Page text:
Power for hair light strobe
I am back into LF portrait work (not for profit), and am using a strobe kit that has 5 one hundred twenty watt second strobes. Two white umbrellas, one black. When
I set up the background light and the rest, I am not able to get enough light on the subject's hair (young woman with long dark hair).
After some testing, I am getting to the opinion that the 120 ws is not powerful enough, and/or I need a snoot to really concentrate the strobe light.
Am I on the right track? I am no averse to getting another strobe, but I am quite ignorant of strobe work, most of my previous portraits were hot lights, and decades ago.
Thanks for the help
Using a snoot won't concentrate the light, it just cuts off spill. Likewise, grid type "spot" attachments will not increase light available. You need a true spotlight - fresnels being the most affordable. There are some fresnel attachments out there for some brands of heads, but what's the odds of you being that lucky?
Other than getting the hair light in closer, or turning down the other lights, that's pretty much your options.
Some people are like Slinkies. They're really good for nothing, but they still bring a smile to your face when you push them down a flight of stairs.
I don't think the issue is not having enough power. It's a matter of increasing the strength of the hair light relative to the other lights. I'd use a snoot and bring it in fairly close, if you want a strong accent.
I agree, snoots etc will not increase the amount of light; may I suggest that you arrange your background so that the hair is at first separated, (ie. light colored for dark hair ) and then move the light in close and high. It helps if the model`s hair has a sheen / shine in the first place. Another suggestion is to make the other lights weaker than the hair light by moving them away,.... cheers barrieb
From what you have said, I believe you have plenty of light, all a snoot will do is as the others have said, not increase the amount, but aid in controlling where and how the spill light falls. When beginning your session with some one set up your hair light first, then build the main and fill to fit your chosen ratio. A snoot of small diameter 2 1/2 in. and ten to 15 inches long will work fine when used close up and just out of the frame. You must be careful not to allow the hair light spill, to high lite the ears, or fall on the models shoulders. D Peterson and Max Munn Autry used to say that the hair light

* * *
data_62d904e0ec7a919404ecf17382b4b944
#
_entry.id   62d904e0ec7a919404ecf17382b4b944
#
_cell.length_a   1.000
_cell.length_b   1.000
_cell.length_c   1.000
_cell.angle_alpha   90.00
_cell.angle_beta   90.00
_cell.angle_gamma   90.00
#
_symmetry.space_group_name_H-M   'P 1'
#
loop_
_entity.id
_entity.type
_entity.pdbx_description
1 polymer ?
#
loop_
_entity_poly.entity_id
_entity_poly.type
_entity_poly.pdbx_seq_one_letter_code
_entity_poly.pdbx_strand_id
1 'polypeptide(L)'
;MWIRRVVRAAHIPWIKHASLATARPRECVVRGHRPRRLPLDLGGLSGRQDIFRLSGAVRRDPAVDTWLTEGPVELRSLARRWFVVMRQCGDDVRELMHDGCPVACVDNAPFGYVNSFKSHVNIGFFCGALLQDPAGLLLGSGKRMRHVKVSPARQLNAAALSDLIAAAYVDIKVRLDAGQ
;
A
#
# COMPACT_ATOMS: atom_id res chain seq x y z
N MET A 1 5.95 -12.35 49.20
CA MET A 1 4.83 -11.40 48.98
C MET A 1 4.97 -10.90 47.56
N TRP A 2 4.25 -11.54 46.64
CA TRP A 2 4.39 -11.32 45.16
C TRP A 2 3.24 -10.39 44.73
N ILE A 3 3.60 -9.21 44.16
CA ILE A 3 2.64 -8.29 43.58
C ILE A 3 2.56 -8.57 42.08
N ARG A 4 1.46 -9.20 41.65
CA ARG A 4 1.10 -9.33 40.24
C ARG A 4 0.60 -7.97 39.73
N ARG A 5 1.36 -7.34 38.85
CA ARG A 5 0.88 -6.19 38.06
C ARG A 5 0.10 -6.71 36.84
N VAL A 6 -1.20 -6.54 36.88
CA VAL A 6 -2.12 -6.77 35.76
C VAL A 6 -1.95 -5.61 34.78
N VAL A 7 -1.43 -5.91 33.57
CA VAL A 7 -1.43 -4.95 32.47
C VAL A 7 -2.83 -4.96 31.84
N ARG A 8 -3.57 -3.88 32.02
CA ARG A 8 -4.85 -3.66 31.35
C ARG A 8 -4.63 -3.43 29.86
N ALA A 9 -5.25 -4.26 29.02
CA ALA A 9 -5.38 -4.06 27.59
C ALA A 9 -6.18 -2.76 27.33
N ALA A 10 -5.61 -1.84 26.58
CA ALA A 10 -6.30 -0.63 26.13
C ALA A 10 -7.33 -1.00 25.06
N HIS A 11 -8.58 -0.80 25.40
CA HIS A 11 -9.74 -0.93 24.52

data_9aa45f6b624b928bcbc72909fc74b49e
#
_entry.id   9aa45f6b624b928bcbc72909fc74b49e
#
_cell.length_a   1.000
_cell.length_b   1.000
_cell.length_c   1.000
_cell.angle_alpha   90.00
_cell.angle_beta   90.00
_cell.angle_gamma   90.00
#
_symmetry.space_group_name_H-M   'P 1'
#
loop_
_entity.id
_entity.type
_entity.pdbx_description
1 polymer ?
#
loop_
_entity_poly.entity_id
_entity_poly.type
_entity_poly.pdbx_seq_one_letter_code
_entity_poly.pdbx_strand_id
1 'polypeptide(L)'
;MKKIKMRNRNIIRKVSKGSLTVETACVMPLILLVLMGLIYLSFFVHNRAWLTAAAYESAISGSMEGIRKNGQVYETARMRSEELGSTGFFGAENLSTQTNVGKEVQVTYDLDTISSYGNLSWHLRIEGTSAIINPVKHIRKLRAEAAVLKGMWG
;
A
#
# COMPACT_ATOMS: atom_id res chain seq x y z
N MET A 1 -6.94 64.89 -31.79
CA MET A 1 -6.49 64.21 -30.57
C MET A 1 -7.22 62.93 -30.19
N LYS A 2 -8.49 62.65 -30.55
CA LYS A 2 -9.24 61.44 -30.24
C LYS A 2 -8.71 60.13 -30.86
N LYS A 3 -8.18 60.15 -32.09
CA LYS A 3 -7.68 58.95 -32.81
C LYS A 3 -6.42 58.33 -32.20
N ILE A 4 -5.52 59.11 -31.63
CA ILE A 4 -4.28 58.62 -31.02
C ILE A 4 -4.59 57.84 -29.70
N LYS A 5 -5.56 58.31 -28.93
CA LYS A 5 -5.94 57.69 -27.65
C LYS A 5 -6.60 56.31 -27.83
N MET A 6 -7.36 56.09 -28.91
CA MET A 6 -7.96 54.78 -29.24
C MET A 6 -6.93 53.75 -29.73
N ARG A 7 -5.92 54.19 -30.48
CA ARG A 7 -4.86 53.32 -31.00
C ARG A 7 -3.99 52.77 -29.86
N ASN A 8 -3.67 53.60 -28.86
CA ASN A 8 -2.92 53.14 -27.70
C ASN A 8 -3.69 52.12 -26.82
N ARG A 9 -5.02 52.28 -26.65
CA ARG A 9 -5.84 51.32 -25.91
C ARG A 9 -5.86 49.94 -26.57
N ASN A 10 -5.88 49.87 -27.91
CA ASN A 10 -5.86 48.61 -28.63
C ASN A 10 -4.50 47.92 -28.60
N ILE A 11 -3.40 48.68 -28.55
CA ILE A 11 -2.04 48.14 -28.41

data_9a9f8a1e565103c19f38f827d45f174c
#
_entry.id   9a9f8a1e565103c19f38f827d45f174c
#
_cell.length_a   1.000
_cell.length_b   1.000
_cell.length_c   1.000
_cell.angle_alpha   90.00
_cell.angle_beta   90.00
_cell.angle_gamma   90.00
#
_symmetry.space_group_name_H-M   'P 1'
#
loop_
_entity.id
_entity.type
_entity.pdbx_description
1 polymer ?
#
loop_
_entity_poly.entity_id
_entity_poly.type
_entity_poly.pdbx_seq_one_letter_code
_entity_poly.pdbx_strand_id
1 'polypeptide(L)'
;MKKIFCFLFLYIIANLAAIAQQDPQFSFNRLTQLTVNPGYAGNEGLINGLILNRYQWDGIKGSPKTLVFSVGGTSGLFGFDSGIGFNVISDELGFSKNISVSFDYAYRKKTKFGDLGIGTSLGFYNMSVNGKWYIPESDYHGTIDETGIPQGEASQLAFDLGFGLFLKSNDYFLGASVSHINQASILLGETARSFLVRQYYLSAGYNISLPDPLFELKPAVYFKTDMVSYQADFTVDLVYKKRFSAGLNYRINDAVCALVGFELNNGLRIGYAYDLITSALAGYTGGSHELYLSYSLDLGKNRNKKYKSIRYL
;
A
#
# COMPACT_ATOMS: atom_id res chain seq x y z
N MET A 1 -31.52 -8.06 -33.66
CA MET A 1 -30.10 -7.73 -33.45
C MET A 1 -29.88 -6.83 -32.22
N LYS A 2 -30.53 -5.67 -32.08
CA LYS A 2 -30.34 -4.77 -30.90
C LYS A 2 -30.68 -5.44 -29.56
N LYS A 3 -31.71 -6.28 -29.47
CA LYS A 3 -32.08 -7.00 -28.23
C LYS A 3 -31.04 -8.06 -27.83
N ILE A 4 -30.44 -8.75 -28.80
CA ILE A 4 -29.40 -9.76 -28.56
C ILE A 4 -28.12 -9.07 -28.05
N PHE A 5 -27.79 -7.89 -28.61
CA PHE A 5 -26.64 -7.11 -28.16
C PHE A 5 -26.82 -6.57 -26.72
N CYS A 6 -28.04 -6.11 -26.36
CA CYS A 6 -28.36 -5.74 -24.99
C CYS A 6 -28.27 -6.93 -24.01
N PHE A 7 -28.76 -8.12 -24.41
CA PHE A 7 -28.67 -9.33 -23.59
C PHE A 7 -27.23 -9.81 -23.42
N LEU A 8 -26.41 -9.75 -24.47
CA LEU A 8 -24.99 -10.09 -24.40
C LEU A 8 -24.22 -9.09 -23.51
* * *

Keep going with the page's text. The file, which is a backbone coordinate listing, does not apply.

(Kicker in their words) should be on the same side as the main light. I have seen it done both ways but prefer Max and Don's method. My earliest Winona classes encouraged setting up the hair and back ground lights first
with no other light on the subject, then bring in the main (key) then the fill.
It all seemed to work for us way back when.
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It is a matter of ratios.
If your main light is f/8.0, then your hair light needs to be stronger, say f/8 1/2 or f/11. If you find your hair light to weak, then by using the inverse square law, the hair light either needs more power than the main light, or the hair light needs to be closer.
If your hair light can't get anymore power and can't be moved any closer, then you must reduce the exposure of the main light.
It's best to do as Charlie Webb recommended, build your light backwards. Background, hair or kicker lights, then the main followed by your fill.
Personally I think it has to do more with the angle of the light than the volume. Certainly volume matters but the angle dictates volume. The size of the light source is really irrelevent. Though care should taken not to get light in places you don't want spill I/E cutters and gobos. I've never really cared for spots and grids for hair light simply because of the quality. Have used half domes or umbrellas pointed away from the back ground. In terms of comparitive values it really depends on Hair value as juxtapposed to the backgroud and what the sitter is wearing. My hair or seperation lights have never exceeded the value of the driving light. In fact are usually at least 2/3 stop down. I would rather spot the background and bring up its value to give separation than creating an hard hair spot effect that as the sitter moves the light may or may not be in the right spot.
Stop trying to get into my mind, There is nothing there!